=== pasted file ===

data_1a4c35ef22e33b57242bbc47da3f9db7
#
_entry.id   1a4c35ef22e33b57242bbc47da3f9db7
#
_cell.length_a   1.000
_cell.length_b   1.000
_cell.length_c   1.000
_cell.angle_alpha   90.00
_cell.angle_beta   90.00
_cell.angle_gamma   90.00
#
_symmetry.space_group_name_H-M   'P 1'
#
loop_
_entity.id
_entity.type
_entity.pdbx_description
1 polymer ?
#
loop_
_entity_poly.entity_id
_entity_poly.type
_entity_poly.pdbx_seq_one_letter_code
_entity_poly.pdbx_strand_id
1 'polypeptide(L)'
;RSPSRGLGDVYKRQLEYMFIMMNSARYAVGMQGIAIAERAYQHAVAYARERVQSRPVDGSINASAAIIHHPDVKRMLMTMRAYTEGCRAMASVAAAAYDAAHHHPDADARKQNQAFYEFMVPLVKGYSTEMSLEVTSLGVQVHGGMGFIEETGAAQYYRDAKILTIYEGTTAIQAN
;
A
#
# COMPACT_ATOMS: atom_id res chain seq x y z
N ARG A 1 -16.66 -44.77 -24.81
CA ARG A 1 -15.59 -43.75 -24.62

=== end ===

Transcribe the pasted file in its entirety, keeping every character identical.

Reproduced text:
data_1a4c35ef22e33b57242bbc47da3f9db7
#
_entry.id   1a4c35ef22e33b57242bbc47da3f9db7
#
_cell.length_a   1.000
_cell.length_b   1.000
_cell.length_c   1.000
_cell.angle_alpha   90.00
_cell.angle_beta   90.00
_cell.angle_gamma   90.00
#
_symmetry.space_group_name_H-M   'P 1'
#
loop_
_entity.id
_entity.type
_entity.pdbx_description
1 polymer ?
#
loop_
_entity_poly.entity_id
_entity_poly.type
_entity_poly.pdbx_seq_one_letter_code
_entity_poly.pdbx_strand_id
1 'polypeptide(L)'
;RSPSRGLGDVYKRQLEYMFIMMNSARYAVGMQGIAIAERAYQHAVAYARERVQSRPVDGSINASAAIIHHPDVKRMLMTMRAYTEGCRAMASVAAAAYDAAHHHPDADARKQNQAFYEFMVPLVKGYSTEMSLEVTSLGVQVHGGMGFIEETGAAQYYRDAKILTIYEGTTAIQAN
;
A
#
# COMPACT_ATOMS: atom_id res chain seq x y z
N ARG A 1 -16.66 -44.77 -24.81
CA ARG A 1 -15.59 -43.75 -24.62